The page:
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Photograph: Zach HollowellSimon Joyner

Simon Joyner at Empty Bottle | Concert preview

A rare visit from Conor Oberst’s mentor.

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Over the course of his 20-year career, Nebraskan singer-songwriter Simon Joyner has made some mighty raw records and some exquisitely crafted ones. Ghosts, his latest, is a double LP in the classic mode of Bob Dylan’s Blonde on Blonde or the Ex’s Joggers & Smoggers; it’s carefully cut from rough cloth, full of vertiginous performances of immaculately constructed songs.

Most of it was recorded live to tape, with the band arrayed around Joyner in a makeshift studio he set up in the warehouse of his antiques business. The 16-track tape machine was borrowed from fellow Omaha native Conor Oberst, who looked to Joyner as a mentor early in his career. To close the analogue circle, Joyner has self-released it on vinyl, not CD; the only concession to the digital age is the download coupon tucked into the gatefold sleeve.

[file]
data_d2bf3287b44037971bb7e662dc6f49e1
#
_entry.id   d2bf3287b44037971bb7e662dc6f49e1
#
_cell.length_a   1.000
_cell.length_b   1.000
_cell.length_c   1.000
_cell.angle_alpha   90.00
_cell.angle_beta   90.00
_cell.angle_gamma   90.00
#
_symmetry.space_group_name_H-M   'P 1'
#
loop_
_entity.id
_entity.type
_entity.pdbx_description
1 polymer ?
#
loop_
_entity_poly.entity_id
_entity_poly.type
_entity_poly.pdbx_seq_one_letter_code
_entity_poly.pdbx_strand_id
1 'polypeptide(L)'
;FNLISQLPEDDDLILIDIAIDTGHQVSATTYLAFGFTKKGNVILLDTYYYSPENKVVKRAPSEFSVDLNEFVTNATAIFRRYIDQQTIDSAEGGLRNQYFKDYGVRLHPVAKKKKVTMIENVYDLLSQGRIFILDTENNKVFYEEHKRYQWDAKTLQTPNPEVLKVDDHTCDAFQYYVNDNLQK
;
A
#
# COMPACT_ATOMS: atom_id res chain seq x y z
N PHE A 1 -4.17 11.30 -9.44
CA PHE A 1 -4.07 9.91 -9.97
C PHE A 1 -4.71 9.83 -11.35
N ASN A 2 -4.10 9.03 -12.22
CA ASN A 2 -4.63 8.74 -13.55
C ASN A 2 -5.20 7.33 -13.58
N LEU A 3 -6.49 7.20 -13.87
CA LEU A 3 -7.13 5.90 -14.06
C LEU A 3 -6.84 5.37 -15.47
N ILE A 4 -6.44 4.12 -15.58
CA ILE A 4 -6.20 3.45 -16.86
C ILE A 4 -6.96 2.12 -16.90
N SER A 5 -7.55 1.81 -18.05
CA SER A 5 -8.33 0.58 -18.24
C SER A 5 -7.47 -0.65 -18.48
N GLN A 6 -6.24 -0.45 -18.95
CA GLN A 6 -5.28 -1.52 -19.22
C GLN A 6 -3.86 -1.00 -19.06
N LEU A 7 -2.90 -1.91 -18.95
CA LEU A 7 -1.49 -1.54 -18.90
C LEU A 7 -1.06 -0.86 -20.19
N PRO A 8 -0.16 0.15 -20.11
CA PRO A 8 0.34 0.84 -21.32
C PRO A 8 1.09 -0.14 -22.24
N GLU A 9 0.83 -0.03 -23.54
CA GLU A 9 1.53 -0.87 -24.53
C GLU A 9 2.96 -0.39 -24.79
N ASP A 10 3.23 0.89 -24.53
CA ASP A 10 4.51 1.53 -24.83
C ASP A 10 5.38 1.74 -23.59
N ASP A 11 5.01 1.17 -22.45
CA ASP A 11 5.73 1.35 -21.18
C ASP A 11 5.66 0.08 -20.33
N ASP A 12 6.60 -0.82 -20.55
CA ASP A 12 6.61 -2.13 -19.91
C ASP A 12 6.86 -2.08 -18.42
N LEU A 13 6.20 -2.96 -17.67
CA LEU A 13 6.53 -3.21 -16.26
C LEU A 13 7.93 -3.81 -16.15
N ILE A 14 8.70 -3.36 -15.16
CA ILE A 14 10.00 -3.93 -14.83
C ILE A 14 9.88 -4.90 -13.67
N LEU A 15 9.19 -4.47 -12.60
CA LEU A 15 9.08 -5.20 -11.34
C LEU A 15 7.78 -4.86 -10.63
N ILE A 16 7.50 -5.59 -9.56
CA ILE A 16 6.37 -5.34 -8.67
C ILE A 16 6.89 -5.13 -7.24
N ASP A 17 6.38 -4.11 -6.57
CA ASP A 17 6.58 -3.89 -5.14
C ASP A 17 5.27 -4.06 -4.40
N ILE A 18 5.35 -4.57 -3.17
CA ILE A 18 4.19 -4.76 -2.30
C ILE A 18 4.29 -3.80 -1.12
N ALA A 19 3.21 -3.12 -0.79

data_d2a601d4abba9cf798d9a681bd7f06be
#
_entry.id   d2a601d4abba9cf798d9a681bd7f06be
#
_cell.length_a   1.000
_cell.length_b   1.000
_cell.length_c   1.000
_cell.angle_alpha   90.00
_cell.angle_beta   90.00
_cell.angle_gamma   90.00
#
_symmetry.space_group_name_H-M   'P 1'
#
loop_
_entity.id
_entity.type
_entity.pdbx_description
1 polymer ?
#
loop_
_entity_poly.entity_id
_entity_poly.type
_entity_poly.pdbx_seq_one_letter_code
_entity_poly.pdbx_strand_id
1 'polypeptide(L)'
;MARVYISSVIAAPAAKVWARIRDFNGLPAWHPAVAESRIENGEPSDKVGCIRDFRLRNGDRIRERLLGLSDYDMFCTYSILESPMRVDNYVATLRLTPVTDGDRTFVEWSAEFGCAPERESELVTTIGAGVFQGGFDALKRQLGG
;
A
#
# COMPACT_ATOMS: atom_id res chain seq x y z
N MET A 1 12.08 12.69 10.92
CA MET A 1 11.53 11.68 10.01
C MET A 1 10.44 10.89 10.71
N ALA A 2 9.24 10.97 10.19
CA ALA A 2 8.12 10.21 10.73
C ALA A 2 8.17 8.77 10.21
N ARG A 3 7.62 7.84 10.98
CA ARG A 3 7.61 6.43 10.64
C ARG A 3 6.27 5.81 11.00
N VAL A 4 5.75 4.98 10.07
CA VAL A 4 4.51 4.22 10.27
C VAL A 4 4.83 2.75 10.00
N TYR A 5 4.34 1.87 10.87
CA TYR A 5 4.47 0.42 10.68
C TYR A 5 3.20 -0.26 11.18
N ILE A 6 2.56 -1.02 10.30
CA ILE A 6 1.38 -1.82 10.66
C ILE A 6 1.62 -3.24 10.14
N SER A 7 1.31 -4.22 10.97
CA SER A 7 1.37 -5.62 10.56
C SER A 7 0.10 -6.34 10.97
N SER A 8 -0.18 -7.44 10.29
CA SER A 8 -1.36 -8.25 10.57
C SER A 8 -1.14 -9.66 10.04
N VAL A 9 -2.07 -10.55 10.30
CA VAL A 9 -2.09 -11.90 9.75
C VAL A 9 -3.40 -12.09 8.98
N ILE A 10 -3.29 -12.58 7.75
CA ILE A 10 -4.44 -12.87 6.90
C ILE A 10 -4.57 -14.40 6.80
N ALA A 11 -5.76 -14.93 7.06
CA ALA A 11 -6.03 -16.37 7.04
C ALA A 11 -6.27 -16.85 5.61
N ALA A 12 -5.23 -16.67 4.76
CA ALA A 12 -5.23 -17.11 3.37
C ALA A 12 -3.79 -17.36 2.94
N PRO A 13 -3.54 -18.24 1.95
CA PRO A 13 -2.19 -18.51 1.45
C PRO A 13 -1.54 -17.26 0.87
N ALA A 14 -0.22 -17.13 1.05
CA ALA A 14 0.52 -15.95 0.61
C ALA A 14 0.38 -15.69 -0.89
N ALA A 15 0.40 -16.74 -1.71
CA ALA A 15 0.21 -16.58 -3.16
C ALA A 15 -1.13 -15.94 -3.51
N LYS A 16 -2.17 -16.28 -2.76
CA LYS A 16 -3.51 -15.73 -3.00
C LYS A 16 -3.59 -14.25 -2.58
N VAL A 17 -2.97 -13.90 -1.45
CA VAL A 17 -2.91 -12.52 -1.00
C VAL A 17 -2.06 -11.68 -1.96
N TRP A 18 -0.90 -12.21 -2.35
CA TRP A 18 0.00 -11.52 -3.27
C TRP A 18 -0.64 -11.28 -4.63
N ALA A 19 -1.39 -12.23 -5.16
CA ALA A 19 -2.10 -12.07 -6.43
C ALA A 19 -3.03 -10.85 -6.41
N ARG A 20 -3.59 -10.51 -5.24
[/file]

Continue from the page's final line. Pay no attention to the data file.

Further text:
If this sounds like an endeavor from a bygone age, it’s well matched to the characters in Joyner’s songs. They live in towns that most people drive past, mulling over the things and people they’ve lost with a little temporary comfort from a drink or a prayer. There’s a lot of darkness in these tunes, but they aren’t mopey wallows so much as balanced portraits of hard lives in a pitiless world. In clumsier hands, this would be standard bummer Americana fare, but it’s exalted by Joyner’s wordplay and infused with compassion by his perfectly imperfect voice. This is his first Chicago gig in years, and he’ll be accompanied by most of the musicians who play on Ghosts.

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